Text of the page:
But I would be proud to partake of your pecan peach pie...

As a kid, I was really lucky to grow up in a large, close extended family. My mom's parents lived in the next town over; my dad's parents lived less than ten minutes away in our town. My aunts and uncles were, with a couple of exceptions, all in the Boston area. My parents were each the eldest of their siblings, and they were pretty young when they married and had me, so I had a gift that's pretty rare these days -- four young, relatively healthy, happily involved grandparents with whom I spent time regularly. I had all four grandparents well into my high school years, and only lost my mom's parents in late college/grad school. (We still have my wee grandma, thank god -- 88 years and 88 lbs. of pure dogged determination, that one.)

Anyway, as a result, I have so, so many memories of my grandparents, including this one that makes me chuckle every summer. I was probably 10 or 12 at the time, and my mom had made a late summer peach pie. We brought it over to my grandparents' house to share, and all through dessert, my grandpa couldn't stop proclaiming, "I LOVE peach pie!" He was so effusive that even my grandmother, who has never said an unkind word in her life, was rolling her eyes by the time we were done. I can't eat peach pie without thinking of him, and oh what I would give to hear that exuberant fruit-inspired joy again. I can't though, so once a year-ish, I venture into the terrifying world of pastry (GAH) and make one hell of a peach pie just because.

This year, I was inspired by Deb over at Smitten Kitchen. She posted about a super basic, no frills peach pie, and I was on board after the first photo. Well, sort of. I had some serious agita (we are talking about my Italian grandpa here) about the crust. You see, I SUCK at pie crust. I always over work it, or let it get too warm, and I end up with a tough mess, despite using absurd amounts of butter. My crust is never, ever flaky. I RUIN FLOUR AND BUTTER, YOU GUYS. I have used the frozen stuff before, but it has a distinct Not Good Taste to it. It's a conundrum, no? I talked to one of the chefs at work, and she suggested using booze in place of water when making the crust, because you have the liquid to work with when you're making the dough, but where the booze has alcohol, more of your liquid is going to evaporate in cooking, thereby leaving your pastry flakier. This sounds like a very plausible theory, and I was all set to try it (um, hello -- peach pie in a smoky bourbon crust?).


I can't remember who suggested it, but I would like to kiss their face. Trader Joe's! They make frozen crust, and it is DELIGHTFUL. Flaky, lightly sweet, almost reminiscent of a shortbread flavor in the best of buttery ways, and 100% lacking in the Not Good Taste. I still need to figure out pie crust for myself (Grandma's dogged determination lives on!), but in the meantime? Man, is this good.

Here's what I did:

1.) I bought some lovely smelling, but not quite ripe, peaches and stuck them in a brown paper bag for two days. They were perfect and ready to bake with after that. I used seven, which was fine, but next time I would use a few more.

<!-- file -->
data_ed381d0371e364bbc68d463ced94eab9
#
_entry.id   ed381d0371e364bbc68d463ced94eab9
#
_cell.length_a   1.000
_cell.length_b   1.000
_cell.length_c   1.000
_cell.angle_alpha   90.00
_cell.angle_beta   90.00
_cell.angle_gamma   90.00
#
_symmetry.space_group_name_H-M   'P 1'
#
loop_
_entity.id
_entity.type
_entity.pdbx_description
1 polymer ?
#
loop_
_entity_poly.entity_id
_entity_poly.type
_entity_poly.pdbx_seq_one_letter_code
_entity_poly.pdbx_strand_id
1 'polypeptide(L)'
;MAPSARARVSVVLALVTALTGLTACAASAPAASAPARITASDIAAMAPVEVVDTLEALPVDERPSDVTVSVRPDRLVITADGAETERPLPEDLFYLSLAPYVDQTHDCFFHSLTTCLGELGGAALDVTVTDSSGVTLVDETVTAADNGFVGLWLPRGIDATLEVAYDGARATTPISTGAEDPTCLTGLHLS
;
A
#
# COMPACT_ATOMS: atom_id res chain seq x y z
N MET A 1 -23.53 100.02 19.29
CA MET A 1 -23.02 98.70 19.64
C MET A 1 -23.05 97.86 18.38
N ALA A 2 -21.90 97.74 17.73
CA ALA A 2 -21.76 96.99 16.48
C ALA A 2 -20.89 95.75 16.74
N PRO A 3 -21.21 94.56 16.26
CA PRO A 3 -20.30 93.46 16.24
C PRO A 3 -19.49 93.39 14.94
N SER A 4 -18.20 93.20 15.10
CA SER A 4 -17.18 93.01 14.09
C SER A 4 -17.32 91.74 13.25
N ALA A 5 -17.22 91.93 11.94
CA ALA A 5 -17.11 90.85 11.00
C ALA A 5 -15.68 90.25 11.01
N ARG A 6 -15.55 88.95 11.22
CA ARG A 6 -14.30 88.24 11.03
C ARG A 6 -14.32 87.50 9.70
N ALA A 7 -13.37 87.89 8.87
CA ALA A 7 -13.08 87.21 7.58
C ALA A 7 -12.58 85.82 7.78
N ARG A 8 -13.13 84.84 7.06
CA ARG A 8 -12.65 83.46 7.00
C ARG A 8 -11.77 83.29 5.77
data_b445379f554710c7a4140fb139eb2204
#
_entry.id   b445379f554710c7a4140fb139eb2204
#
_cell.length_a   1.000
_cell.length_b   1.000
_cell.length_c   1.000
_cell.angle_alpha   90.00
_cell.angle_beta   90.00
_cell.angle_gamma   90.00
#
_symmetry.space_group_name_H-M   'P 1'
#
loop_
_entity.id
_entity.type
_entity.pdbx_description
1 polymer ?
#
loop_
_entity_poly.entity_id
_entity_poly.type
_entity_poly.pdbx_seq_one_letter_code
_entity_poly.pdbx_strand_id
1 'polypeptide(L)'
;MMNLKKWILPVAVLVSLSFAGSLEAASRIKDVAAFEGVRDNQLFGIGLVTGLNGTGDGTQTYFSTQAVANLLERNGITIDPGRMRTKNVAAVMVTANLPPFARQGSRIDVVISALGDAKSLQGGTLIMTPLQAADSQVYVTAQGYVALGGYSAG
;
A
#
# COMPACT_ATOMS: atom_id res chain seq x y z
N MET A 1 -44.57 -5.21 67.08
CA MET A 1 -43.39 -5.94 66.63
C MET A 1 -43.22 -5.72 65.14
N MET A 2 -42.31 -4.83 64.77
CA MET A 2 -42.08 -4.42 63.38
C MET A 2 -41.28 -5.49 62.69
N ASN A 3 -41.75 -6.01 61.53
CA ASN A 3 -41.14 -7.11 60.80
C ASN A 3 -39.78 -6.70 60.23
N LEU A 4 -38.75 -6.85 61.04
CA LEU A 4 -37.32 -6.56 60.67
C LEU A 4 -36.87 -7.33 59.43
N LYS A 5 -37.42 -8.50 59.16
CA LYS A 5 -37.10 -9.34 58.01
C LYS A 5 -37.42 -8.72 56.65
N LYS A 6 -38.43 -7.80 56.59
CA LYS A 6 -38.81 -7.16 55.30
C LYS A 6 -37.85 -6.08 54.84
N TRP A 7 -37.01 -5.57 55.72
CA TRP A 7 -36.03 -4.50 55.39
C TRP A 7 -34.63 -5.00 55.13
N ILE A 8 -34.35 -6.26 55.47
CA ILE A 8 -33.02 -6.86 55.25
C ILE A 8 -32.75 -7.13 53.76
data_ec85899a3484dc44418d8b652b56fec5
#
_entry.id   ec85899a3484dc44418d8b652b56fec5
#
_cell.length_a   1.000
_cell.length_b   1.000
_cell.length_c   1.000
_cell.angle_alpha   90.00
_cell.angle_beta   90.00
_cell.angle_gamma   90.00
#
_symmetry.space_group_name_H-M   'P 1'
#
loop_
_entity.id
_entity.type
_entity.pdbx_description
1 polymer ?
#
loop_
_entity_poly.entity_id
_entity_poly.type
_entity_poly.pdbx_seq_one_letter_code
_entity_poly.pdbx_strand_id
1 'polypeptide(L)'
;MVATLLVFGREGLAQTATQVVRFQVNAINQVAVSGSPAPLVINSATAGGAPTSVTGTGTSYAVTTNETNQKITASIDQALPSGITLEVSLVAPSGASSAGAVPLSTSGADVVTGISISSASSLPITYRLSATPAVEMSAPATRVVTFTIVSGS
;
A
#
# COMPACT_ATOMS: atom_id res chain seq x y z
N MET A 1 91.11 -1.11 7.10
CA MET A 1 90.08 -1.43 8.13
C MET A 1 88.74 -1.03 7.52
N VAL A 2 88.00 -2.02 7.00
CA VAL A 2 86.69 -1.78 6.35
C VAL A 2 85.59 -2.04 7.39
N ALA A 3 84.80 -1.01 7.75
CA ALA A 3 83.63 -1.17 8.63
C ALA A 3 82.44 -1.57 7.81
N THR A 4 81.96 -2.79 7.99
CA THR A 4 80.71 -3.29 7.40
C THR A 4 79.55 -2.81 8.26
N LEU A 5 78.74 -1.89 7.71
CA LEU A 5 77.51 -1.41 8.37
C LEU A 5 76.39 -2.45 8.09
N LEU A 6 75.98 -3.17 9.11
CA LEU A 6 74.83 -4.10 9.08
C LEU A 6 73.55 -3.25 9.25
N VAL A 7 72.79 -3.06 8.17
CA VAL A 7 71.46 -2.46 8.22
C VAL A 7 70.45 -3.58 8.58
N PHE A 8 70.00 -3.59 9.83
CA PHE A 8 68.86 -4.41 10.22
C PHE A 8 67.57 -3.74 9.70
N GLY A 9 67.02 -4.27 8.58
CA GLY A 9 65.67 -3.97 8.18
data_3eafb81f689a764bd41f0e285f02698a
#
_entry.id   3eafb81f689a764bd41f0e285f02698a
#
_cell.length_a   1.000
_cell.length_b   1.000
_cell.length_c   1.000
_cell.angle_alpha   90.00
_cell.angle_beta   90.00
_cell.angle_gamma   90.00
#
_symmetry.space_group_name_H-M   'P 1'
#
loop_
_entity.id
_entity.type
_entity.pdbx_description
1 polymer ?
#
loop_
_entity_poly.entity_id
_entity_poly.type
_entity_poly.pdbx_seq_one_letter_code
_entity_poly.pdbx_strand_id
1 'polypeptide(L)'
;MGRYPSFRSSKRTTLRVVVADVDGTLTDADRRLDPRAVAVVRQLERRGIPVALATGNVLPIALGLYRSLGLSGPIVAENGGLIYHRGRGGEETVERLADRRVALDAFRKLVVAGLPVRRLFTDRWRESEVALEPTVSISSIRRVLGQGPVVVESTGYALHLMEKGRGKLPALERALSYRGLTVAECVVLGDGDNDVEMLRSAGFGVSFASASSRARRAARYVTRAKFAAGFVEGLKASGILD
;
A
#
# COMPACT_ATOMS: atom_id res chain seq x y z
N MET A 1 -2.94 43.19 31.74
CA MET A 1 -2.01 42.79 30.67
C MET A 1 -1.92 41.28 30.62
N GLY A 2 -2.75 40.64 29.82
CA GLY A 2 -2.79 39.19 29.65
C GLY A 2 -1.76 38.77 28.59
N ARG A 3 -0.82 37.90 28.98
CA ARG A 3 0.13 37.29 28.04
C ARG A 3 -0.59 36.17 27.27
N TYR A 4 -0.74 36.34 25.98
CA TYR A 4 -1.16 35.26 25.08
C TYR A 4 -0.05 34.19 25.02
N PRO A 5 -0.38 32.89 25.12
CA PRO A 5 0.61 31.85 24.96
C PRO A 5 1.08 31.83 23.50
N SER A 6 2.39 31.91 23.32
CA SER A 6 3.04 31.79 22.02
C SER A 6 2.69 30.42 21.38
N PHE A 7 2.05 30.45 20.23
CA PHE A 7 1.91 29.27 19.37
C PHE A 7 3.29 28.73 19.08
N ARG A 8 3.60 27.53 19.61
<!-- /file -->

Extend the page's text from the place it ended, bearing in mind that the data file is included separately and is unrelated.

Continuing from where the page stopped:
2.) I peeled the peaches by hand, because I have never trusted the "drop in boiling water" method. Do not as I did; I tried the boiling water method with tomatoes, and HOO BOY, is that easier. Regardless, peel your peaches, slice them thinly, and give them a nice squirt of lemon.
3.) Add the rest of the filling ingredients. I used 1/4 c white sugar, 1/3 c brown sugar, 1/4 tsp of cinnamon (nutmeg is an abomination), 1/8 tsp table salt, and cornstarch to thicken. For the cornstarch, I started with 2 tbsps, and kept adding until it felt right. I think I ended up between 3-4 tbsps total.
4.) Once the filling was ready to go, I placed the defrosted crust into my pie plate, pricking the bottom for no reason other than it's what I remember my mom doing. I have no idea if this is actually necessary. I scooped the filling in and flopped the other piece of crust on top, looping the top crust around the edge of the bottom and squeezing them together. I cut little slits in the top of the crust, then gave it a swipe of cream I had in the fridge. The final touch was a sprinkling of turbinado sugar. It did not look so hot at this point...
5.) I set the oven to 425 (although it desperately needs to be calibrated, so who the hell knows what it actually baked at), popped the pie on a foil lined sheet, and into the oven it went for 20 minutes. After 20 minutes, I dropped the temperature to 375 (or whatever my oven considers 375 to be) and covered the edges with foil to keep them from getting too brown. It baked for another 30 minutes, at which point I removed the foil edge wrappers, and let it brown up for another 10 minutes or so. I called it done once it was all golden and gorgeous looking.

I probably should have held off a bit longer before digging in, but I simply do not possess that kind of willpower. I knew it was going to be a big puddle of mess, but I went for it anyway, and OH. MY. GOD. Even Mark, who claimed to dislike pie (I know, right? INSANITY ABOUNDS), is a convert. After inhaling a healthy slice worth right from the pan, he was all, "Huh, I guess I like pie!" You think?



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